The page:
Hillary Lang
writes the blog Wee Wonderfuls and has a book of the same name featuring 24 beautiful doll patterns.

Page 3 of 6 - Does quilting have you stumped? You're not alone! Another crafter shares her misadventures in quilting on page 4.

Sloppy quilt
"OK, worst crafting disaster in recent years would probably have to be the first quilt I ever made, pre-blog, and it will never be shown on my blog (or maybe it should be). It was inspired by a Denyse Schmidt design I'd seen. Since I am very much a just jump-in-and-do-it-crafter, I bought the materials and started cutting and piecing away, not knowing much about any basic technique or whether what I was doing was right, wrong or passable. What a rag it turned out to be! The binding is falling off because it was never sewn on right. I did not hand baste the quilt sandwich (I barely pinned it together) before I sewed it, so the straight quilting lines I sewed look so sloppy that I'm afraid to let anyone see it (and did I mention the exposed quilt batting?!). Because I am reluctant to give away or donate something I've made, even if it's a mess, it stays folded at the bottom of our stack of quilts in the family room. I cringe when I walk in to see someone has pulled it out and is using it.

I think that quilt was something I just had to make. I had to experience the process of quilt making in that really crude, simplified way to appreciate all that goes into making a quilt. It gave me such an appreciation for the process, and the results."

Blair Stocker, crafter extraordinaire, writes the blog wise craft. Check out her post on do-it-yourself printed curtains for a fabulous way to spruce up any room in the house.

Page 4 of 6 - Read the tales of the (glue) gun on page 5.

Clothes call
"Most crafting mishaps are a combination of blistering over-confidence and lack of planning (and occasionally hot glue). I have created countless disasters resulting in clothes that I could not wrestle off my body without help, a prom dress made for a friend after we traced her body onto the fabric itself, and hours worth of hand-sewing that I mistakenly also adhered to the clothes I was wearing. None worse, however, was the time I shaved the side of my pointer finger off with a rotary cutter. I was blissfully cutting strips of fabric and (not surprisingly) chattering to myself, when I paused to look up mid-slice. The piece of finger lay on the cutting mat like something from Twin Peaks, as I walked over to sit down clutching my finger over my head while trying not to pass out.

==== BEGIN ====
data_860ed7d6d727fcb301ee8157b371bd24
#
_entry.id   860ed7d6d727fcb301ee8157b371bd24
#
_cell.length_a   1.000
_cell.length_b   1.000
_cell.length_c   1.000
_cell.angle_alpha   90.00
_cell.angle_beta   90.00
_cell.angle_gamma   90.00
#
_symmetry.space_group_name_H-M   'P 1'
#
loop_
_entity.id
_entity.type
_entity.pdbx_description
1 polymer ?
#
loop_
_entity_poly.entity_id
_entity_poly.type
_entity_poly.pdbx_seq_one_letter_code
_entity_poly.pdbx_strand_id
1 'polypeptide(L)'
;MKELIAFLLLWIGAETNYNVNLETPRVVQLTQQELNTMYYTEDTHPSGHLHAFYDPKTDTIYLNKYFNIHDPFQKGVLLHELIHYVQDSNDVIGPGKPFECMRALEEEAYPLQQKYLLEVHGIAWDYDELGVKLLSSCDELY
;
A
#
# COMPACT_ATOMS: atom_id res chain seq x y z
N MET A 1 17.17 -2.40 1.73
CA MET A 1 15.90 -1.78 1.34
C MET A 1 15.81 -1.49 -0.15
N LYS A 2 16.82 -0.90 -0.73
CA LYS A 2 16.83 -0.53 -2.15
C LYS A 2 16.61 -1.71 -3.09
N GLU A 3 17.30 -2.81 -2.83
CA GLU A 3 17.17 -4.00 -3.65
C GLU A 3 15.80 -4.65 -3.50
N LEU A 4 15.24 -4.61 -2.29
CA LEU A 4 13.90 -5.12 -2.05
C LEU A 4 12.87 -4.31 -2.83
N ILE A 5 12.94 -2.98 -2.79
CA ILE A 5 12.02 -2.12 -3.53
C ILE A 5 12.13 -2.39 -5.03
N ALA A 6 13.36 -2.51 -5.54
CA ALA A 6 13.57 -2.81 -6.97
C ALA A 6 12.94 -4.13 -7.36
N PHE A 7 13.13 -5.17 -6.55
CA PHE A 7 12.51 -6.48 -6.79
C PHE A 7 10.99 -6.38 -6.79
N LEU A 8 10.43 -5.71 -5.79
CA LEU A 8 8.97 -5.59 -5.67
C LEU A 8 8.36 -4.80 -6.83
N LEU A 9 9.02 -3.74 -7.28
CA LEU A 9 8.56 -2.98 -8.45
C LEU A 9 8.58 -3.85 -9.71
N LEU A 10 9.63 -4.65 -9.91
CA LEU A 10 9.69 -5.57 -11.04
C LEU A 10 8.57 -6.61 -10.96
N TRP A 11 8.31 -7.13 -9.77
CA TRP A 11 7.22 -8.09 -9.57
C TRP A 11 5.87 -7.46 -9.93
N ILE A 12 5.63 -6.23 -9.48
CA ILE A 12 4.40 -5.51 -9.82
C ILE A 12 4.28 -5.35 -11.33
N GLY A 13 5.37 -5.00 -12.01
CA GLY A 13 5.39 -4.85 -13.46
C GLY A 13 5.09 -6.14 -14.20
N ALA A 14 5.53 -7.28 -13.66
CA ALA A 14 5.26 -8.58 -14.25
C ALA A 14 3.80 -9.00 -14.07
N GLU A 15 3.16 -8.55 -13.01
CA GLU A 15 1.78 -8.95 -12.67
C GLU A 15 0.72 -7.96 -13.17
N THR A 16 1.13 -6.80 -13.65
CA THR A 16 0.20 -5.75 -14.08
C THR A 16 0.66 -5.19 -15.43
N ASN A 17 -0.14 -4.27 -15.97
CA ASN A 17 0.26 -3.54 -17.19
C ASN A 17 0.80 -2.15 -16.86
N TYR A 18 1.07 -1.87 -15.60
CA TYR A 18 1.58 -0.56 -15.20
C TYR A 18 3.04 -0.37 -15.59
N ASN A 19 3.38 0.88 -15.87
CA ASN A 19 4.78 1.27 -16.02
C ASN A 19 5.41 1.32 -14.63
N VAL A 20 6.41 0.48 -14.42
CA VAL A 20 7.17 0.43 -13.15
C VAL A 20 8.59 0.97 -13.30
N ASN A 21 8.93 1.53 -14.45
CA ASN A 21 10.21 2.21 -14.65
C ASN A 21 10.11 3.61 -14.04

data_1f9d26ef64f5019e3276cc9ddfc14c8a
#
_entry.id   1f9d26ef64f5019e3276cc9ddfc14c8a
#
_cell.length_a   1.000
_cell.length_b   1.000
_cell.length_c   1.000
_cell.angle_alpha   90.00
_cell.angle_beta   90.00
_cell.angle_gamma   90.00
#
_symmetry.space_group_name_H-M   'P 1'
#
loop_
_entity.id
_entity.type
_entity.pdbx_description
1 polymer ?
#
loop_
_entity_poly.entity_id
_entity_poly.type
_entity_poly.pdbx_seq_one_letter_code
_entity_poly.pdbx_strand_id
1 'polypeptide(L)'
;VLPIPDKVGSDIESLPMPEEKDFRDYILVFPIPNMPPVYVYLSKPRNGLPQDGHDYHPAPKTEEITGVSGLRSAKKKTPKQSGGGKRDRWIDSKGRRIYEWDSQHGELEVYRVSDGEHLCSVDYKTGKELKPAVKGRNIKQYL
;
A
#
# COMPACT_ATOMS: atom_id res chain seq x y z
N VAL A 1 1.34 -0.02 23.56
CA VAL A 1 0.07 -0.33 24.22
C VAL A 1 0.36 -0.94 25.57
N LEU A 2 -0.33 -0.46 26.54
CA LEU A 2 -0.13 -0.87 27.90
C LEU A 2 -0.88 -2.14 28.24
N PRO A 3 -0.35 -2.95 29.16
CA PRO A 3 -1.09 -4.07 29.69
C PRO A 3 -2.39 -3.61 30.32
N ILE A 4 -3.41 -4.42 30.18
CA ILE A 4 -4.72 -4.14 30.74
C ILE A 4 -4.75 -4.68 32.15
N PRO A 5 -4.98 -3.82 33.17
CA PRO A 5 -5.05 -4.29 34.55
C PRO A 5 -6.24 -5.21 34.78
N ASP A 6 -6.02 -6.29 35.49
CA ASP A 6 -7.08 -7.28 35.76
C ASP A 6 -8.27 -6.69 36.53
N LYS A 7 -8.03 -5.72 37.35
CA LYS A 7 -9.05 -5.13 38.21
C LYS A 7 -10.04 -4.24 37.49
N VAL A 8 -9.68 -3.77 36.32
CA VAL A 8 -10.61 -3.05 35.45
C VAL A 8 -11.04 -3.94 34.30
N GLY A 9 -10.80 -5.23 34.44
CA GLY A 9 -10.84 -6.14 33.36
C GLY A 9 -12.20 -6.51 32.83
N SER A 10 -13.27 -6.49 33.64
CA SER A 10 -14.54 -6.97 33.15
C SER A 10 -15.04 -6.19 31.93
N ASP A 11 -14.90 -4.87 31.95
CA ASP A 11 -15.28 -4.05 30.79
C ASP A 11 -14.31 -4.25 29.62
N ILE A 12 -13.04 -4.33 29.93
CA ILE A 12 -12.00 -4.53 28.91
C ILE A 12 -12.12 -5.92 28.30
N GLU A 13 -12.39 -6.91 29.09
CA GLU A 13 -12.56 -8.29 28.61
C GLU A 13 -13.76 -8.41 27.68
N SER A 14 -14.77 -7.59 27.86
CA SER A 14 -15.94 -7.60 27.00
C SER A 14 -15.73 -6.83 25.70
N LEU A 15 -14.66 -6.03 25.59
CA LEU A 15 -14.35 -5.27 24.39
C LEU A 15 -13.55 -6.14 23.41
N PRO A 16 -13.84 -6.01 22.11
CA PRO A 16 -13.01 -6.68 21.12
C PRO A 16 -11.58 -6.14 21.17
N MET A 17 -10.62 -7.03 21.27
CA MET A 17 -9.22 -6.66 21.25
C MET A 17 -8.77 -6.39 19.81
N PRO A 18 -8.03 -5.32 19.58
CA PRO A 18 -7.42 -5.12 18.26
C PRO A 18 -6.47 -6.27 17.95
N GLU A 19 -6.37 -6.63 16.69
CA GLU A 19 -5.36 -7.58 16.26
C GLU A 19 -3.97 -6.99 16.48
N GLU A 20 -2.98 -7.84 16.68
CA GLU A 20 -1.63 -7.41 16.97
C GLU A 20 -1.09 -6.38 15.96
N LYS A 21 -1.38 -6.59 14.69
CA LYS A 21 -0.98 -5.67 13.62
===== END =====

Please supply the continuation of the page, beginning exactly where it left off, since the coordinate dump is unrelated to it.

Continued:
The worst part of this kind of disaster is that it prevented crafting of all kinds while I waited for it to heal. Two years later, that part of my finger is still a little sensitive and as it happens, extra pointy."

Melissa Frantz
is the face behind the blog all buttoned up. Though there are lots of awesome crafty posts worth visiting, don't miss her Food and Drink section for some great photos.

Page 5 of 6 – Canadian Living's craft guru Austen Gilliland shares her worst craft disaster. Find out what it is on page 6.
Shrinky-dink disaster
"About a year ago I was trying desperately to come up with a fun, easy idea for a back-to-school craft for kids. As the deadline approached, I wracked my brain, finally settling on the idea of making shrinky-dink backpack tags. I remembered spending hours making shrinky-dinks when I was a kid – they combined the fun of drawing, colouring and cutting out with the 'magic' of watching the plastic shrink and harden when it was heated briefly in the oven. It seemed like an ideal way for kids to have some crafty fun and to personalize their backpacks with mementoes of their summer.

So the day before the story was due, I headed to the art-supply store and bought the only package of shrinky-dink type material I could find. I mustered my inner child and spent hours working on the drawings and cutting shapes out of plastic, filling my apartment with the fumes of countless permanent markers and with tiny pointed scraps of plastic, until finally, it was time for the magic! I laid the shapes out on a cookie sheet and, barely containing my excitement, slid them into the oven.

I hovered by the oven door, watching as the plastic heated up. It rippled and crumpled and started to shrink. Sort of. The directions on the package had said this would happen. But they'd also said that the plastic would smooth itself out toward the end of the heating time, and that was definitely not happening. At all. Even a little bit.

By the time I was finished (I ended up trying three times, and was still working at midnight), I had a handful of rigid plastic failures. Some were shaped like tiny cigars, others like deformed Frisbees, but not a single one of them was usable. The only thing they were good for was a hearty laugh at my own expense – and an extension on my deadline."

Austen Gilliland
is an associate editor at Canadian Living magazine. Her craft blog will give you plenty of crafting ideas.

Page 6 of 6 – Think it's easy to make scented body lotion? Don't miss the funny, cautionary tale on page 1.
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Our favourite craft bloggers share their crafting disasters